Rev. Ebenezer Joseph, a Methodist from Sri Lanka, spoke of the benefits he had discovered in working with people of other faiths.


Inter-religious gatherings with Buddhists, Hindus and Muslims happen at every level of church and society in Sri Lanka, Joseph said. “There is the dialogue of life, with lots of public expressions of faith,” he explained. There are no ulterior motives in such encounters, “just positive religious engagement.” This is what Joseph calls “collective engagement” in which “we just try to figure out what we could do together,” particularly around issues arising from the 30-year civil war that has recently drawn to a close.


There are also formal interreligious dialogues in Sri Lanka, but they involve scholars and clergy and “have no impact on the lives of the people,” Joseph said.


Rev. Dr Margaretha Hendriks-Ririmasse, a vice-moderator of the Central Committee, reflected on inter-religious relations in Indonesia where she is a minister of the Presbyterian Protestant Church in the Moluccas, Working side by side with other faith communities, she reported, “generally we face no major conflicts within these relationships, though certain prejudices are present because each considers itself to be the best.”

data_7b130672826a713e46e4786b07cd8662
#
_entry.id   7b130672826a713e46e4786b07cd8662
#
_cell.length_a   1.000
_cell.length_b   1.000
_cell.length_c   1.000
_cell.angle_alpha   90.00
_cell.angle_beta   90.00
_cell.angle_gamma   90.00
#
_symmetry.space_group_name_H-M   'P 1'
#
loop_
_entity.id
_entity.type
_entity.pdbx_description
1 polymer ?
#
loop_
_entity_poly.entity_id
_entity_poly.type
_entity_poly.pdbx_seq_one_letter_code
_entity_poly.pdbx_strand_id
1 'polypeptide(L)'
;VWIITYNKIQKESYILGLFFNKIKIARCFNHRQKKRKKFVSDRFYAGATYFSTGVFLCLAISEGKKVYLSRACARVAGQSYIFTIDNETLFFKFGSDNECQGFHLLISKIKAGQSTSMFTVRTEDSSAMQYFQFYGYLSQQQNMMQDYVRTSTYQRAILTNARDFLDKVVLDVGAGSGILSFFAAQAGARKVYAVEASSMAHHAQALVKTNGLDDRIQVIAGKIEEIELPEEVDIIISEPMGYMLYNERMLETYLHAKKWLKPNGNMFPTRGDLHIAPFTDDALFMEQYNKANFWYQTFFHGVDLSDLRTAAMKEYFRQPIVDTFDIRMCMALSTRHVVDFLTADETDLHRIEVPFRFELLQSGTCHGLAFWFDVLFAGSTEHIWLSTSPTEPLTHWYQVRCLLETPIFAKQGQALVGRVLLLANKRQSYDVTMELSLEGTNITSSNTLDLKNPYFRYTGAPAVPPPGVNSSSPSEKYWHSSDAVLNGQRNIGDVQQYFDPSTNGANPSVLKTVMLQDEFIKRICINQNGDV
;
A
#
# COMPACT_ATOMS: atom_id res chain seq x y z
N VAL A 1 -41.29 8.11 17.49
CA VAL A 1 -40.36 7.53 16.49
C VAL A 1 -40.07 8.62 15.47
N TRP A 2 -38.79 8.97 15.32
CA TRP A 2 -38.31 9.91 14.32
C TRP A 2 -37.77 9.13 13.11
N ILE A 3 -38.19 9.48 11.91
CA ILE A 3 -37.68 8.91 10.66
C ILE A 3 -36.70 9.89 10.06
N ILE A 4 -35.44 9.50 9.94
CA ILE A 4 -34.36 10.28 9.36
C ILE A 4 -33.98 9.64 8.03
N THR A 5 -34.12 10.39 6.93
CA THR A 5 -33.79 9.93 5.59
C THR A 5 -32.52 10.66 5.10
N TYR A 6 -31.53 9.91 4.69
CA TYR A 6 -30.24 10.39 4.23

But interreligious relations have worsened in Indonesia as a result of the United States-backed “war on terror,” she added. “Because Christianity is considered an agent of the U.S. and the West, groups of hardliners have formed among Muslims. Attacks on Christians and churches are growing.”


Still, Hendriks-Ririmasse said she sees many signs of hope, including good relations between the Communion of Churches in Indonesia and other religious groups. Christians have received strong support from Indonesia’s mostly moderate Muslim community. “They have shown strong support at times of attack, speaking out forcefully,” she said.


Christina Biere of the Evangelical Church in Germany said that in the European context inter-religious relations often involve migrant communities. Citing a recent survey conducted by the University of Muenster, she noted that Germans “are less tolerant of Muslims than are their European neighbours.”


Biere attributed the country’s religiously-tinged immigration debate to the dearth of interreligious dialogue in the country. “We have not had an honest and intense debate about Muslims and immigration, unlike our neighbours,” she added.


As in many other contexts, hope lies with younger generations. A local public school-based initiative sponsored by her church, “Do you know who I am?”, she said, “is producing healthy dialogue between Christian, Muslim and Jewish students. But not enough of these efforts are getting into local churches.”


The Thursday morning plenary sessions were co-moderated by the WCC president for Europe, Dame Mary Tanner of the Church of England, together with Omowunmi Iyabode Oyekola of the Church of the Lord (Aladura) Worldwide.


More information on the Central Committee meeting


Photos of the meeting